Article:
Thursday, December 20, 2018

Terrificon 2018, Part Three ~~ A "Comical Wednesday" Post... on a Thursday!?!

So, since I'm still "recovering," I'll see how quickly I can get Part Three of my report on Terrificon 2018 written. I plan to lean a lot on illustrations!

I suppose the real "star" of this convention, if there was one, was neither a celebrity nor a comic book professional. No, it would be a fictional character named Thanos, who's been in comics since 1973, and in the Marvel Cinematic Universe as far back as 2012.

Actually, Thanos' first comic book appearance was in Iron Man #55, which was cover-dated February, 1973. Therefore, that issue actually hit the stands in late 1972, if it matters. The movie-going public is most familiar with Thanos as the main baddie of 2018's Avengers: Infinity War.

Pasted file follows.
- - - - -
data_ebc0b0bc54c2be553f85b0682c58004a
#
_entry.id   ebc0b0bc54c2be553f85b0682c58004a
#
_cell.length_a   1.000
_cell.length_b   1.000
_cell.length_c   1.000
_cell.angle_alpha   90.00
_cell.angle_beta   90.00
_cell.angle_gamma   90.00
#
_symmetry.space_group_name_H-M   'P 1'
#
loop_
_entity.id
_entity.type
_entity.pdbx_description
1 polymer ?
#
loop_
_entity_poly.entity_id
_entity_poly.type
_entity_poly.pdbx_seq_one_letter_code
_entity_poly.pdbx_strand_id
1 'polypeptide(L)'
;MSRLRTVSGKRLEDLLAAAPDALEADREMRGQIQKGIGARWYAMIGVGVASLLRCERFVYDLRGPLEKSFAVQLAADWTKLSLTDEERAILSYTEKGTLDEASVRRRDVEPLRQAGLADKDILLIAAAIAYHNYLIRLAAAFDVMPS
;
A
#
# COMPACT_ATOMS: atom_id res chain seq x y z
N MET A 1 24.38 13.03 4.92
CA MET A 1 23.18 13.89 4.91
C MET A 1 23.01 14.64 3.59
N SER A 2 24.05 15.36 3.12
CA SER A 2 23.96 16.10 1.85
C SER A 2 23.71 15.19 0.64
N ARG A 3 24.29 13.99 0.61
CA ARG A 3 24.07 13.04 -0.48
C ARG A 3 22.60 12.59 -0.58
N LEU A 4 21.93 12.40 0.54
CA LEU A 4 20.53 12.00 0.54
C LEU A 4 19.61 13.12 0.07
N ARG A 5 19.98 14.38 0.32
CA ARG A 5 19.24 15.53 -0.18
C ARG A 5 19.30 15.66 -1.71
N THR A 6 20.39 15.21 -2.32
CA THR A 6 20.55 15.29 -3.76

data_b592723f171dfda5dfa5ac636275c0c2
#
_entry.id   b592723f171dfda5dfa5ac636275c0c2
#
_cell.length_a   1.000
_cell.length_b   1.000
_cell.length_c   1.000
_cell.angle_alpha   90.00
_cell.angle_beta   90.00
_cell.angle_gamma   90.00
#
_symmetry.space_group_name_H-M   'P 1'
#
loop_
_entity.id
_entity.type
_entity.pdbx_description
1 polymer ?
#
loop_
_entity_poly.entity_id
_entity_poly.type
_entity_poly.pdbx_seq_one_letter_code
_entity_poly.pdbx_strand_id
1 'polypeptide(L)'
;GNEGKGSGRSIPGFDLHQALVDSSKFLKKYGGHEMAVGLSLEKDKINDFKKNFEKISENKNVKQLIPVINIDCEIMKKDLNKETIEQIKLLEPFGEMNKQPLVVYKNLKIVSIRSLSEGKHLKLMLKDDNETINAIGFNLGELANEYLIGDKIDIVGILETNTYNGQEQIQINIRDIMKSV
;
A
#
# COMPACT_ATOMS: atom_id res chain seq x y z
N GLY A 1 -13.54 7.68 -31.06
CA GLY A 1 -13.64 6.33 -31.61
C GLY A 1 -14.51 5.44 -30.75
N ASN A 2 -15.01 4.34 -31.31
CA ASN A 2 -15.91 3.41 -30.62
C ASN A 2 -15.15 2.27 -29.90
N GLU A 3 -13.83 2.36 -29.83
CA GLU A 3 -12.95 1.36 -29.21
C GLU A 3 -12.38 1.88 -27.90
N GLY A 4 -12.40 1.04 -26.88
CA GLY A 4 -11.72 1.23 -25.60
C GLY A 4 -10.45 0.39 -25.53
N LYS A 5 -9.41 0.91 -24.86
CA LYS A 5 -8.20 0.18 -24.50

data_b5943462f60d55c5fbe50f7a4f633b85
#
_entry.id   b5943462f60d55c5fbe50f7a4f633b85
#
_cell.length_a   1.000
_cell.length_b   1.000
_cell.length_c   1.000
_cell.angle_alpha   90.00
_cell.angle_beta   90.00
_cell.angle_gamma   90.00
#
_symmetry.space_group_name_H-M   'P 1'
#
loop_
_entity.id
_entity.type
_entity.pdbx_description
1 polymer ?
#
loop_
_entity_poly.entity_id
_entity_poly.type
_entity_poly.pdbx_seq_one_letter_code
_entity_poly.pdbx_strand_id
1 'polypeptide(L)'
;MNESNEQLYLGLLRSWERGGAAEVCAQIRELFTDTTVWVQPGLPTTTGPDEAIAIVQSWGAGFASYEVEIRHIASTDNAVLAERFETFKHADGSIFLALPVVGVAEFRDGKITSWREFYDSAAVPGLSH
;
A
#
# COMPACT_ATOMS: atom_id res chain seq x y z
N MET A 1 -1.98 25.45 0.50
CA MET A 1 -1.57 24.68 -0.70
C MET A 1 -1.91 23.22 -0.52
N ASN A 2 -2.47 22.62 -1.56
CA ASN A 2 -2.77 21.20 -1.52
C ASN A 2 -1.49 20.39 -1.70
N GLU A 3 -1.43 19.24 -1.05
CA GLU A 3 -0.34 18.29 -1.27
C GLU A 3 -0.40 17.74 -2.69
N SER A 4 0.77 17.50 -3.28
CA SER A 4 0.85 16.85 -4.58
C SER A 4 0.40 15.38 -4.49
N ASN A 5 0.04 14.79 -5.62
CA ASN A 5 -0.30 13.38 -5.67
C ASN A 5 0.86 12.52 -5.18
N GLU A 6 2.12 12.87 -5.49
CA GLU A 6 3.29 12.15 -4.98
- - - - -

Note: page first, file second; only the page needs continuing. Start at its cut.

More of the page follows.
I will spare you all a lengthy & detailed history of the villain, both in the comics and movies as well as the behind-the-scenes stuff involving his creation by writer/artist Jim Starlin. I figure, if you're a comic book and/or movie buff who really cares, you know most or all of that stuff already. And if you don't particularly care... Why should I bother? Heh.

I will, however, give you a look at a Jim Starlin sketch of Thanos which was drawn before Thanos ever appeared in a Marvel comic!

When first introduced, Thanos mainly fought Marvel's original Captain Marvel character (whose comic book I did not read). He returned a while later to fight Adam Warlock, in a far-reaching saga that saw the deaths of both Adam Warlock and Thanos himself.